Emerging technologies need regulatory reform, experts say

Now is the time for the government to step in and guide the United States' emerging technology sectors, Tom Friedman and others in Washington say.

Stephanie Condon Staff writer, CBSNews.com
Stephanie Condon is a political reporter for CBSNews.com.
Stephanie Condon
2 min read

WASHINGTON--To start a green revolution, "change your leaders, not your light bulbs," the New York Times' columnist Tom Friedman said Monday.

If the United States wants to lead the next technological revolutions, Friedman and others said at the Freedom to Connect conference here, the right leaders are needed to establish the proper incentives, along with smart regulations.

"Elect the right people--there's really no substitute for that," said Chris Savage, an attorney for Davis Wright Tremaine who specializes in Internet and telecommunications. "If that doesn't happen, you're hosed. That said, it is going to take a certain amount of time (to challenge) the orthodoxy of the market."

Now is the time for regulatory reform, both men said at the two-day conference about the emerging Internet economy.

New York Times columnist Tom Friedman on Monday spoke about the need for government-provided incentives for green technology. Stephanie Condon/ CNET Networks

The recent collapse of the financial sector has seriously challenged the Chicago economic school of thought, which advocates for minimal government intervention in the market, giving policymakers a rare opportunity to institute regulations that favor consumers over business interests, Savage said.

"We have on the order of six to 18 months to figure this out," he said. "Timing matters--over time, any regulatory agency will come to be highly adapted to the large, rich interests it regulates."

Friedman said it would take government intervention in the form of carrots and sticks in order to develop a lead in the energy technology sector. He described the state of innovation in the United States as a spaceship.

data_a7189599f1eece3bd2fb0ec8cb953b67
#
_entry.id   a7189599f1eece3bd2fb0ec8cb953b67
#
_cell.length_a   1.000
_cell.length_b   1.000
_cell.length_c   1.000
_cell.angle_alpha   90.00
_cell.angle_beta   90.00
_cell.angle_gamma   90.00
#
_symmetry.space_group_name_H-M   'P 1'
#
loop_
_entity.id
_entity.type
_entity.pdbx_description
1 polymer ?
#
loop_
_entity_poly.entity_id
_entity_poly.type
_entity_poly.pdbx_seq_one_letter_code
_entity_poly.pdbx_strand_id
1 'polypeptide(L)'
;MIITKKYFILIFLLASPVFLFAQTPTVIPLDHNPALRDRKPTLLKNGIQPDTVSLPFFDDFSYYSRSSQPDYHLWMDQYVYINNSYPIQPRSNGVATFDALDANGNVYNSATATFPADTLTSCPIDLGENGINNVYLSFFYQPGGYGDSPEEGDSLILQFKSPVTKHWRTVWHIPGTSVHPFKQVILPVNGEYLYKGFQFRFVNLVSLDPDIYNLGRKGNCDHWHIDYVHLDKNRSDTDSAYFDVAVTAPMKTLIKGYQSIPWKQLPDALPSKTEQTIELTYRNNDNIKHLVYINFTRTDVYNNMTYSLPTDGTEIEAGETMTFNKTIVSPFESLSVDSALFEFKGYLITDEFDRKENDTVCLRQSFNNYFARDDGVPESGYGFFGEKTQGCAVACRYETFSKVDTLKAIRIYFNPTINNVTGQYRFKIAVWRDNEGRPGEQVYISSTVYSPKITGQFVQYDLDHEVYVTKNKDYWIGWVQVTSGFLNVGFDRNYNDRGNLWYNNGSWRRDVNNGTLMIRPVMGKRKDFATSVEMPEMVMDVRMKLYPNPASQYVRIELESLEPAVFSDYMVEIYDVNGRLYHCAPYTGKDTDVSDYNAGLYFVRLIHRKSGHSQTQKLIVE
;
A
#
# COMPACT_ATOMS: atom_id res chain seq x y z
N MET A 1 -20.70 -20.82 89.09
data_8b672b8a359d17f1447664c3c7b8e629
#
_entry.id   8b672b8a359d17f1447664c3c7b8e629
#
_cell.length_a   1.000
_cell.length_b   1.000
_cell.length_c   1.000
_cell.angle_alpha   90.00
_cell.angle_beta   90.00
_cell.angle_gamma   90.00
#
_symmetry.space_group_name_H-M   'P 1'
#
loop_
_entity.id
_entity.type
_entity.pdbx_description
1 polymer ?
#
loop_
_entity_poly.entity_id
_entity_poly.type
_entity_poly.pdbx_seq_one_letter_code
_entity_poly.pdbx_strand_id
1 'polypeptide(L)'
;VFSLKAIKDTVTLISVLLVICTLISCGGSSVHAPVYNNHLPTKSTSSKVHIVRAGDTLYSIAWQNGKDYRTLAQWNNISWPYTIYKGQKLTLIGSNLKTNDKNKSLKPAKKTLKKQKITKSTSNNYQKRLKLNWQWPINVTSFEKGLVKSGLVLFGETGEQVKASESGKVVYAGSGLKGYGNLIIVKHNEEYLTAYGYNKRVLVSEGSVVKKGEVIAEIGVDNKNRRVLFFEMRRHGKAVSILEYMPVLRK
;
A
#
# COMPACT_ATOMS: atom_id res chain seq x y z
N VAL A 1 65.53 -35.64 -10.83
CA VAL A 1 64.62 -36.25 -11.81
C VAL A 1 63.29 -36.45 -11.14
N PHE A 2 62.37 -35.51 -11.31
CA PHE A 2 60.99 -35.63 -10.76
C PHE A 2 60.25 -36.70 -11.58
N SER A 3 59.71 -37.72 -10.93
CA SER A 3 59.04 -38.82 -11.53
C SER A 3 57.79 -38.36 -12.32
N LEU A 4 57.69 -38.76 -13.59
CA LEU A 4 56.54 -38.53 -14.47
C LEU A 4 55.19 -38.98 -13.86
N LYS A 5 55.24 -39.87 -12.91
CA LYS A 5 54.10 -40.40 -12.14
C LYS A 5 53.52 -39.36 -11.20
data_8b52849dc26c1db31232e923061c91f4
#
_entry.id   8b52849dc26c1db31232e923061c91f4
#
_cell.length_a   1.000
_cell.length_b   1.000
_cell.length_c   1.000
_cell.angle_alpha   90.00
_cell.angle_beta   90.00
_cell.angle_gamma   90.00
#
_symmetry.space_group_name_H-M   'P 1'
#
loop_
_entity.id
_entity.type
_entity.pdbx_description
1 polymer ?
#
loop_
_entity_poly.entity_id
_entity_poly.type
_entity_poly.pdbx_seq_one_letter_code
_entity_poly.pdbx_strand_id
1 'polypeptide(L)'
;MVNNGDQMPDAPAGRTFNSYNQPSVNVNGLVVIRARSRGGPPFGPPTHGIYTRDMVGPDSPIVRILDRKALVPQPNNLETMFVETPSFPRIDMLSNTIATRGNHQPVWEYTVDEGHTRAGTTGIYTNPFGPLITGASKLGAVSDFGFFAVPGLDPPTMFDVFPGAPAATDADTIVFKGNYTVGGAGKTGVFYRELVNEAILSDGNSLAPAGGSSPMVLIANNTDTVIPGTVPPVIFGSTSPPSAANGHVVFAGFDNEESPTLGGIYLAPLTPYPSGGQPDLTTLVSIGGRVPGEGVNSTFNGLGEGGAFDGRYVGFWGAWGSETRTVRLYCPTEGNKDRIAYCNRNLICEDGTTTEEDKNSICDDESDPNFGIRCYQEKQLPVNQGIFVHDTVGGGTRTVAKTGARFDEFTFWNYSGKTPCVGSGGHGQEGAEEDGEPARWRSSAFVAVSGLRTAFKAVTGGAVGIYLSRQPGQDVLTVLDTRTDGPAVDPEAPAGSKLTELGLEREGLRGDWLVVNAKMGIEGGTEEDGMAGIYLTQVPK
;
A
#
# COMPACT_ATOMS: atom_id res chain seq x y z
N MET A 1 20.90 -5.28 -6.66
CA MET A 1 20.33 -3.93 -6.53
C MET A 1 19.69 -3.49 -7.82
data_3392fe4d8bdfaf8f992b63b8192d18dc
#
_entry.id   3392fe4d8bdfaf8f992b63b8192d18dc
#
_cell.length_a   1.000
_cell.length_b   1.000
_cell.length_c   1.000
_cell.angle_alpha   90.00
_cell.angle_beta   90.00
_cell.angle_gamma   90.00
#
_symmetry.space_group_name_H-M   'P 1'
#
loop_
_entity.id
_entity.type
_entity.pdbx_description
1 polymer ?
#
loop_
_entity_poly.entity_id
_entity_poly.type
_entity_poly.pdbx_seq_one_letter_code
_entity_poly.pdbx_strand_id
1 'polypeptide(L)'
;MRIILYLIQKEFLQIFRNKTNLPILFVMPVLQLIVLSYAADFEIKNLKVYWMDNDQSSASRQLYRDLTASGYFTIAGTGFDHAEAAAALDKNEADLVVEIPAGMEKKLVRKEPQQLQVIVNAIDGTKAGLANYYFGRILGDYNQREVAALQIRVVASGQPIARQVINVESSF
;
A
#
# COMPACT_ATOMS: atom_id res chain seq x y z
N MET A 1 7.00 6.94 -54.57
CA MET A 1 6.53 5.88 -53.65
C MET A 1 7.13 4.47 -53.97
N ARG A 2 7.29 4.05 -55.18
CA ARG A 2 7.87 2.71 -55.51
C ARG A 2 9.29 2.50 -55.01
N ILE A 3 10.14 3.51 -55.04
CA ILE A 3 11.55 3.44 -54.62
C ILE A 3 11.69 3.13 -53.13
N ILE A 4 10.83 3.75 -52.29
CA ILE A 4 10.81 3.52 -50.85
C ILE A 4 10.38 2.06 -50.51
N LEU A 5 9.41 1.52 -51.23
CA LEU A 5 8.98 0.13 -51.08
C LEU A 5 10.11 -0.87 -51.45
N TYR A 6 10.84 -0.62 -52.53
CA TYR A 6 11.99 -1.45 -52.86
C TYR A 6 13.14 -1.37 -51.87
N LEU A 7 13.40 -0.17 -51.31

"In our case, the booster rocket, Washington, D.C., is cracked, and the pilots are fighting over a flight plan," Friedman said.

Unlike the information technology sector, he said, the energy technology sector faces competition from cheaper, dirtier energy alternatives.

"When Marc Andreessen invented the second browser, there were not dirty browsers already in existence," he said. "That is not true with the ET revolution. Without a price signal, we will not get a green revolution."

Fostering growth in that sector is critical, he said.

"Energy technology is, I am sure, going to be the next great industrial revolution," he said.

Among other things, clean energy technology will be sorely needed to bring the world's poor a reliable, sustainable source of electricity.

Without electricity, people are prohibited from performing a variety of regular tasks, "but most importantly, you can't get to Google," he said.

Acquiring electricity is the first step to accessing information and an education, the speakers at the conference agreed.

As Internet access increasingly empowers people, the rules regulating the Internet should be adjusted with the input of the public, some speakers said.

"Reaching the most democratic solutions will require making the Internet policy process as interactive as the Net," said Nathan James, the program and outreach manager for the Media and Democracy Coalition, an affiliation of consumer, public interest, and labor groups."If we don't hear from a diversity of perspectives now, how will we ever know we charted the best course?"